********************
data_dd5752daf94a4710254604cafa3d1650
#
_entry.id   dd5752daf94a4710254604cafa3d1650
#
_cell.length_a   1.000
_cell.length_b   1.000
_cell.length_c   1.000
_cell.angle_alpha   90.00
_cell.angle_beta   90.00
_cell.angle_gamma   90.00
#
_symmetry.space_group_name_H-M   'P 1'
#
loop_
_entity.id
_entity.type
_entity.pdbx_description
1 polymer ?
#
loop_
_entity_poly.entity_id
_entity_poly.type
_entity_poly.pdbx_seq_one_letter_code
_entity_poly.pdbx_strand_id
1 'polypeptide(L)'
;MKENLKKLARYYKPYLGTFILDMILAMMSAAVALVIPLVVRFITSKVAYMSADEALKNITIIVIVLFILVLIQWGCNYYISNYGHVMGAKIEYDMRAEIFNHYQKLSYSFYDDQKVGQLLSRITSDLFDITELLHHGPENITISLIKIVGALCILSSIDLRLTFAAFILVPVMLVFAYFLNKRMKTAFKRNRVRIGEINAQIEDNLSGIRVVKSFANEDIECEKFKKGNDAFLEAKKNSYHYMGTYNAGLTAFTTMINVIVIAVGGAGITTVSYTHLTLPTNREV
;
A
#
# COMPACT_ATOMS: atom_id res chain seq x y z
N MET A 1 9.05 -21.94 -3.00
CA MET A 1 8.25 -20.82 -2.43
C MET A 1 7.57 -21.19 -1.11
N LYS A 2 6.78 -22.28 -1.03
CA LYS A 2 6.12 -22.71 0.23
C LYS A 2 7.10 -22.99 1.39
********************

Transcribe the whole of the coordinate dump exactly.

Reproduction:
data_dd5752daf94a4710254604cafa3d1650
#
_entry.id   dd5752daf94a4710254604cafa3d1650
#
_cell.length_a   1.000
_cell.length_b   1.000
_cell.length_c   1.000
_cell.angle_alpha   90.00
_cell.angle_beta   90.00
_cell.angle_gamma   90.00
#
_symmetry.space_group_name_H-M   'P 1'
#
loop_
_entity.id
_entity.type
_entity.pdbx_description
1 polymer ?
#
loop_
_entity_poly.entity_id
_entity_poly.type
_entity_poly.pdbx_seq_one_letter_code
_entity_poly.pdbx_strand_id
1 'polypeptide(L)'
;MKENLKKLARYYKPYLGTFILDMILAMMSAAVALVIPLVVRFITSKVAYMSADEALKNITIIVIVLFILVLIQWGCNYYISNYGHVMGAKIEYDMRAEIFNHYQKLSYSFYDDQKVGQLLSRITSDLFDITELLHHGPENITISLIKIVGALCILSSIDLRLTFAAFILVPVMLVFAYFLNKRMKTAFKRNRVRIGEINAQIEDNLSGIRVVKSFANEDIECEKFKKGNDAFLEAKKNSYHYMGTYNAGLTAFTTMINVIVIAVGGAGITTVSYTHLTLPTNREV
;
A
#
# COMPACT_ATOMS: atom_id res chain seq x y z
N MET A 1 9.05 -21.94 -3.00
CA MET A 1 8.25 -20.82 -2.43
C MET A 1 7.57 -21.19 -1.11
N LYS A 2 6.78 -22.28 -1.03
CA LYS A 2 6.12 -22.71 0.23
C LYS A 2 7.10 -22.99 1.39